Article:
The museum, home to artworks donated by Sir William Burrell to the City of Glasgow, reopens after enhancing the original vision of the Scottish philanthropist
When, in 1944, Scottish shipping merchant and philanthropist Sir William Burrell donated his art collection to the City of Glasgow, he wanted the works to be displayed in a place where they could be experienced in close proximity to nature. His wish led to the creation of one of the richest and most eclectic museums in Scotland, with over nine thousand pieces, including objects from Ancient Egypt and Rome, French impressionist paintings, and magnificent vases and sculptures. Since 1983, the Burrell collection has occupied its current home in Pollok Country Park. After closing its doors for five years for a major refurbishment and redisplay, it has recently reopened to the public. The project was the work of John McAslan + Partners, which oversaw the architectural design and landscaping following its appointment by Glasgow Life, the local authority that manages cultural and sporting activities.
The original building, made of red Dumfriesshire sandstone, concrete, stainless steel, wood, and glass, was designed by Cambridge architect-academics Barry Gasson, Brit Andresen, and John Meunier. The renovation aimed to enhance Burrell’s original vision by expanding the museum’s connection with its parkland setting by opening up parts of the building and making it accessible to all. This involved focusing on transparency, on the interior spaces just as much as their connection with the exterior, and on creating an immersive experience in both the collection and nature.
The principle of openness underpins many of the design choices. The galleries, for example, have been reorganized (while preserving the identity of the original architecture) to create 35 percent more space. The same principle has seen the creation of large, airy interior spaces, a number of double-height areas, and walkways on the upper levels with views of the floors below, thereby opening up a range of new perspectives on the installations and exhibits at different levels. The project has also seen a different and more complete use of both physical and visual space, creating greater possibilities of movement both horizontally and vertically. Two important examples of this are the new museum entrance and the “orientation volume.” The original entrance area, located at the end of the wing with a pitched roof and ending with a monumental doorway resembling a fragment from a monastery, has been moved and enlarged, with an unobstructed paved area open to the surrounding park created to encourage the use of the green space and outdoor parking. The central orientation volume, which takes advantage of the natural slope of the site, connects all the galleries on the upper mezzanine level and the floor below via stairs that blend with the adjacent stepped seating.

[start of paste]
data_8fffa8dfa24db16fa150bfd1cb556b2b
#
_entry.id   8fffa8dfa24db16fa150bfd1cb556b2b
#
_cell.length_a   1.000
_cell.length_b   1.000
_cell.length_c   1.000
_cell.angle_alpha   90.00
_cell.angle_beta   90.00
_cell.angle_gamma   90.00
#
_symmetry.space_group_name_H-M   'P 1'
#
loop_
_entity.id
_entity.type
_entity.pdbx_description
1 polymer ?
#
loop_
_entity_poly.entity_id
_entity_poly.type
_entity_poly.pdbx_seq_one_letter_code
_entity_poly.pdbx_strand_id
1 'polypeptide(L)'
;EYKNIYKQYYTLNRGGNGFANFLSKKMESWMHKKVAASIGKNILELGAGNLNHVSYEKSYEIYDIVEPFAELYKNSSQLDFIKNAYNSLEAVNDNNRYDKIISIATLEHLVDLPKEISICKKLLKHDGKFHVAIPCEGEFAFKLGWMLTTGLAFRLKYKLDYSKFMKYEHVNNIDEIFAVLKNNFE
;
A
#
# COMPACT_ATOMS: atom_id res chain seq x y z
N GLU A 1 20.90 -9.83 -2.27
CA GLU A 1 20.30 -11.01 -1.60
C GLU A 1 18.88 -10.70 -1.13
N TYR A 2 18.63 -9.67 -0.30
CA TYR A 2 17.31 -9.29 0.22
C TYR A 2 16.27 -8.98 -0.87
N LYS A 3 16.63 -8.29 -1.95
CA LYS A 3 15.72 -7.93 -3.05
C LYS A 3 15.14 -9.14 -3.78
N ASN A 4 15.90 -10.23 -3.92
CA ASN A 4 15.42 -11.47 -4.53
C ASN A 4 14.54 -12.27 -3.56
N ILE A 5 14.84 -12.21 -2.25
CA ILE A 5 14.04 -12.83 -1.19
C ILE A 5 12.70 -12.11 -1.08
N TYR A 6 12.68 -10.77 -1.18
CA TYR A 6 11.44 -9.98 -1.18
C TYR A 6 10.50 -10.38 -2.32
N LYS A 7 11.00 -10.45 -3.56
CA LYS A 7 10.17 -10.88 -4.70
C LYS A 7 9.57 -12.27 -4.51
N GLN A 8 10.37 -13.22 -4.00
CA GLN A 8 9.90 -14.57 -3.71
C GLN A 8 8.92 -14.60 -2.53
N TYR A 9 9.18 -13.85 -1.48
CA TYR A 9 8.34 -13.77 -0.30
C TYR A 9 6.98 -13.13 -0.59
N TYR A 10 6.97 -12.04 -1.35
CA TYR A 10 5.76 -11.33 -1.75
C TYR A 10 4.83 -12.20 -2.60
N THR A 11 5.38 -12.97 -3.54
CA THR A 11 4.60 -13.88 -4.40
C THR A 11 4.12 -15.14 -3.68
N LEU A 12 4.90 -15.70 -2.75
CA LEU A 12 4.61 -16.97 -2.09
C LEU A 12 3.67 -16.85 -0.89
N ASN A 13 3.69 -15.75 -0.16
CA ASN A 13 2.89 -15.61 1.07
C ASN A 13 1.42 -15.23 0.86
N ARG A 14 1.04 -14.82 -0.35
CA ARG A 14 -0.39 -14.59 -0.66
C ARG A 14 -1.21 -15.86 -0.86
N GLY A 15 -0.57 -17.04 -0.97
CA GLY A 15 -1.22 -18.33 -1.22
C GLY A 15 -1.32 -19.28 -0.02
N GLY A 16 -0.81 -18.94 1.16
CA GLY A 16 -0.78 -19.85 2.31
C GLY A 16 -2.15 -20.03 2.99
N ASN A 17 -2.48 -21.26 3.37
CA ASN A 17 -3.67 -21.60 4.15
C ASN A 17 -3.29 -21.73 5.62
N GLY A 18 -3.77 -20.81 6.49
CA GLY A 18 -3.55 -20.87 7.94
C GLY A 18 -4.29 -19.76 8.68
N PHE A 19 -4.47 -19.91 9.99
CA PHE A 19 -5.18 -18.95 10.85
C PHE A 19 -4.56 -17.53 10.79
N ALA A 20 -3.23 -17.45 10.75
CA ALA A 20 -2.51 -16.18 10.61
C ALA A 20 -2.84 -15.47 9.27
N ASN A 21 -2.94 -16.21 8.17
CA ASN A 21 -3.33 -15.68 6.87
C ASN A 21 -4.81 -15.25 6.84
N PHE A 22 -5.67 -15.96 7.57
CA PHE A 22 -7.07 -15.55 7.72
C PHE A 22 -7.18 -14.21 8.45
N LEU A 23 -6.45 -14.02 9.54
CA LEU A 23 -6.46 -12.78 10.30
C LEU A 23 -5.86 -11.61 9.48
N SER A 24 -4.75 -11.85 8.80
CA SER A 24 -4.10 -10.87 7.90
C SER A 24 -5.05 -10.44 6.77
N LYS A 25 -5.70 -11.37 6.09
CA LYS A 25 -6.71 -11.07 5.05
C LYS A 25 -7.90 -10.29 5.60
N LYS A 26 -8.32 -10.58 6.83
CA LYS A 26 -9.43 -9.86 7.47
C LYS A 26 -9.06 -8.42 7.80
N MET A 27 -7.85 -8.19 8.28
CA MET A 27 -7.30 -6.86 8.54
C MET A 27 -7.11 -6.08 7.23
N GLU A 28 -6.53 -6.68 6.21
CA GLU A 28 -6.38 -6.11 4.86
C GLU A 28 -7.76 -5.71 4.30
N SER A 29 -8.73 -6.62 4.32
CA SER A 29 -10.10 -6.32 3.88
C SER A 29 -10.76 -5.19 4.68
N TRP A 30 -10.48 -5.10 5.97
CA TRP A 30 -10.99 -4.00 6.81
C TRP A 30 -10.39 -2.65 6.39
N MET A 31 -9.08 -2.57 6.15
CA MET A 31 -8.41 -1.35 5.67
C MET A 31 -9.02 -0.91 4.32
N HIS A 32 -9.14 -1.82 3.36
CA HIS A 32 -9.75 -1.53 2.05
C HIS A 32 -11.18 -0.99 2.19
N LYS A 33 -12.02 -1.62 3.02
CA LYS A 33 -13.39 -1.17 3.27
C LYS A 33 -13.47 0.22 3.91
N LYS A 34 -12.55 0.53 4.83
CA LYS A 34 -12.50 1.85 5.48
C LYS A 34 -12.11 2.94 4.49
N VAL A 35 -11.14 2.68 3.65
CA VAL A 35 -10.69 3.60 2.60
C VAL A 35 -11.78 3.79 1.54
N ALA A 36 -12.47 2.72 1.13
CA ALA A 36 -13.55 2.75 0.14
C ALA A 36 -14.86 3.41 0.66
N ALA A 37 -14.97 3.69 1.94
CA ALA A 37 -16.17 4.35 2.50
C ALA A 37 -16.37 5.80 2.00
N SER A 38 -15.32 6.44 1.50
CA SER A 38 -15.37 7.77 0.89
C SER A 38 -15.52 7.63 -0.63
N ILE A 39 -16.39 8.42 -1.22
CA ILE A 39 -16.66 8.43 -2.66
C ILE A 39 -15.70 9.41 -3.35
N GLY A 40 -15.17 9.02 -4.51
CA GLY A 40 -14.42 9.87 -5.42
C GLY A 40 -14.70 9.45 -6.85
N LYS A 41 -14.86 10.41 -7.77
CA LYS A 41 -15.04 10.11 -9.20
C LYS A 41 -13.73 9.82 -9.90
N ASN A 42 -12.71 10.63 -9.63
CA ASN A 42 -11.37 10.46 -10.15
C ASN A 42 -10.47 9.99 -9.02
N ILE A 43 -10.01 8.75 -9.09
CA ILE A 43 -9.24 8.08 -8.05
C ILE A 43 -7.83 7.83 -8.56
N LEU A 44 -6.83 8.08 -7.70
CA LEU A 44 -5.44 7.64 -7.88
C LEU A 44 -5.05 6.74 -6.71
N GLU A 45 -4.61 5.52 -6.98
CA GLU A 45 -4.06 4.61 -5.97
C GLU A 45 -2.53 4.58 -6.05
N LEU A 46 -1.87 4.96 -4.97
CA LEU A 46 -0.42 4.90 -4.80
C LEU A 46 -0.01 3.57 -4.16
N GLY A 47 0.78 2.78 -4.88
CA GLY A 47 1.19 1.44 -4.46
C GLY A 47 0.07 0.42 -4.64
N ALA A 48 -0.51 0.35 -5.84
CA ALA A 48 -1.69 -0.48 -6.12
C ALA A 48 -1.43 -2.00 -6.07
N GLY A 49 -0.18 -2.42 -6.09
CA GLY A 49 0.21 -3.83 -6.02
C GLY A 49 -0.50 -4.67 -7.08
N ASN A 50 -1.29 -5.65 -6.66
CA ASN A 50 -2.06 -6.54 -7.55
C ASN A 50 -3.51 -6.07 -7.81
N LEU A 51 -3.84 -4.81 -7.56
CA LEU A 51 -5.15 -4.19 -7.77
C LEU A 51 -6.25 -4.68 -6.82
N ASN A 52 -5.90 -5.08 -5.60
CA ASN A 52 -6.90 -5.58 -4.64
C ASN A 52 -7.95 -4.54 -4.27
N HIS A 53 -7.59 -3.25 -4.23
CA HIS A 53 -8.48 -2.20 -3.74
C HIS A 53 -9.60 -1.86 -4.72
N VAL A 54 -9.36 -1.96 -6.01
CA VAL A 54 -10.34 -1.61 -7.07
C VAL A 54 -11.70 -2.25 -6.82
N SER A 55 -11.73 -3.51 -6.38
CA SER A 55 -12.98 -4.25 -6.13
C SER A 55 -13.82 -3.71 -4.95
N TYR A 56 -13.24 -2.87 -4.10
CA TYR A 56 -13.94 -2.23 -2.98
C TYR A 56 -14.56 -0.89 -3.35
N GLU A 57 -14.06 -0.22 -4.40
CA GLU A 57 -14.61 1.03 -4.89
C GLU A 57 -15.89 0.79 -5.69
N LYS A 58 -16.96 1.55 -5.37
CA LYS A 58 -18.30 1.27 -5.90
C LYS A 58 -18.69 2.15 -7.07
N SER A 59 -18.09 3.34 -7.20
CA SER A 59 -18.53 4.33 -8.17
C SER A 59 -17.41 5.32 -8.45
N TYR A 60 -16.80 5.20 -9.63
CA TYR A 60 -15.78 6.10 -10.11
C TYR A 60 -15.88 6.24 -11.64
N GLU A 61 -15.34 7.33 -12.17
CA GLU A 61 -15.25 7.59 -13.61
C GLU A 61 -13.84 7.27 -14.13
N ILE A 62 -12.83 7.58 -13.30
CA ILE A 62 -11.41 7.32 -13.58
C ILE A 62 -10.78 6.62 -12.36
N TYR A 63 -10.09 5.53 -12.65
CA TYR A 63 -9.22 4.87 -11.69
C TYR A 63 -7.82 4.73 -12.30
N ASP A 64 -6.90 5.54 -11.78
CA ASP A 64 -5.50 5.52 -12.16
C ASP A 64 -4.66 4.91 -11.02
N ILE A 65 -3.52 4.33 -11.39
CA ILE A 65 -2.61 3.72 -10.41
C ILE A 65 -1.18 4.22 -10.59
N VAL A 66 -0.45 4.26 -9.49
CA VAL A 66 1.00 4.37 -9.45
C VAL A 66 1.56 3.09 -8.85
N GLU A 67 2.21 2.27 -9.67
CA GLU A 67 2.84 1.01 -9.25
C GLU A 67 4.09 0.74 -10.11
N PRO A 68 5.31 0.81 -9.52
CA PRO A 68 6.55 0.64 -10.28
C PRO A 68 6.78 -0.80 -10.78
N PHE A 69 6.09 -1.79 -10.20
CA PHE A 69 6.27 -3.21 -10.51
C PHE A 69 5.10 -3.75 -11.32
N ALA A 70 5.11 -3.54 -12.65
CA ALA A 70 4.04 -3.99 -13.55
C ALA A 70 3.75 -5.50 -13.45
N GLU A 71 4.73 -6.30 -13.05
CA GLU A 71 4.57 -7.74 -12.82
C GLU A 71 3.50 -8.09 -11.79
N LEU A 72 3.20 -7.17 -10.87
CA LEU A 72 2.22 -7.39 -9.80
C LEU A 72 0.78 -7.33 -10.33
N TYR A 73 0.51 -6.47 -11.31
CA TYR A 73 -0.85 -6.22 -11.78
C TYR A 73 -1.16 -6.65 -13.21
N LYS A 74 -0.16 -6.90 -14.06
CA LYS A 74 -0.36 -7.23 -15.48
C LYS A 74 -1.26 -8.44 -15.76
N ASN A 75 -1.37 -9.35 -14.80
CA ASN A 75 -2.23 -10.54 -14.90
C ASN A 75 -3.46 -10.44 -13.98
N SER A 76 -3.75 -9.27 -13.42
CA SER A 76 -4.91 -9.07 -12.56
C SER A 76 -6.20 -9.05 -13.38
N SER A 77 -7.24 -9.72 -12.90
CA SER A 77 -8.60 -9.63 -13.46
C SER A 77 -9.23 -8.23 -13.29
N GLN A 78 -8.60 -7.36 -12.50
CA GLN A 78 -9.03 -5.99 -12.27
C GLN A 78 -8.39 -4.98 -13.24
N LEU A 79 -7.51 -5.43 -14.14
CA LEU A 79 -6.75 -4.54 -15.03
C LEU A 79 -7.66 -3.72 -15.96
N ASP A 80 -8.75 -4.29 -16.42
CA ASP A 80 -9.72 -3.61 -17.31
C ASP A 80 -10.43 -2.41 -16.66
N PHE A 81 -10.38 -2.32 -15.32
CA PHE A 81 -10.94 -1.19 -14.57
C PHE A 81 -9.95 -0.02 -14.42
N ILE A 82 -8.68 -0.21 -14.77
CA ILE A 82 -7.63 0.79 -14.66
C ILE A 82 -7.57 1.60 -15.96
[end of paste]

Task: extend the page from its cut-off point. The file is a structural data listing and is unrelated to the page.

With a lack of obstructions, the eye is free to move from inside to out, even on the bottom level of the building, where there are laboratories, a few galleries, and a café. Then, sitting at a table in the café, you feel your own proximity to nature thanks to the glazed walls and roof, and the timber supporting structure.
Besides strengthening the relationship with its setting through transparencies and subtractions, a key aim of the project was to improve the environmental performance of the building. In addition to the installation of photovoltaic panels on the roof, a fabric first approach was taken to enhance the environmental performance of the existing building, while also taking into account the temperature and humidity levels needed to protect the collection.
This project is emblematic of the practice’s commitment to reuse – to updating a building’s existing built fabric to meet contemporary needs. In the case of The Burrell Collection, the reuse of the existing aluminum glazing frames avoided adding over nine tons of new aluminum to the building, thereby eliminating 110 tons of carbon emissions from the production of new aluminum. Other savings were made in the use of custom-made gaskets and thermal breaks for the existing glazing frames, and replacing the non-visible parts of roofs with modern alternatives.
“No glass material went to landfill,” says Graeme DeBrincat, senior façade engineer with Arup (façade consultant on the project), “16 tonnes [17 tons] of glass was recycled back to flat glass manufacture and the rest went into other building products. It has been rewarding to see what we could achieve through a circular design approach.”
Location: Glasgow, Scozia
Architects: John McAslan + Partners
Client: Glasgow Life
Completion: March 2022
Area: 13.253 m2
Landscape: John McAslan + Partners
Structures: David Narro Associates
Project Manager: Gardiner & Theobald
Main Contractor: Kier
Planning Consultant: John McAslan + Partners
Acoustics: Sandy Brown Acoustics
Suppliers (Lighting Stretch Ceiling System): Barrisol
Photography by Hufton+Crow, courtesy of John McAslan + Partners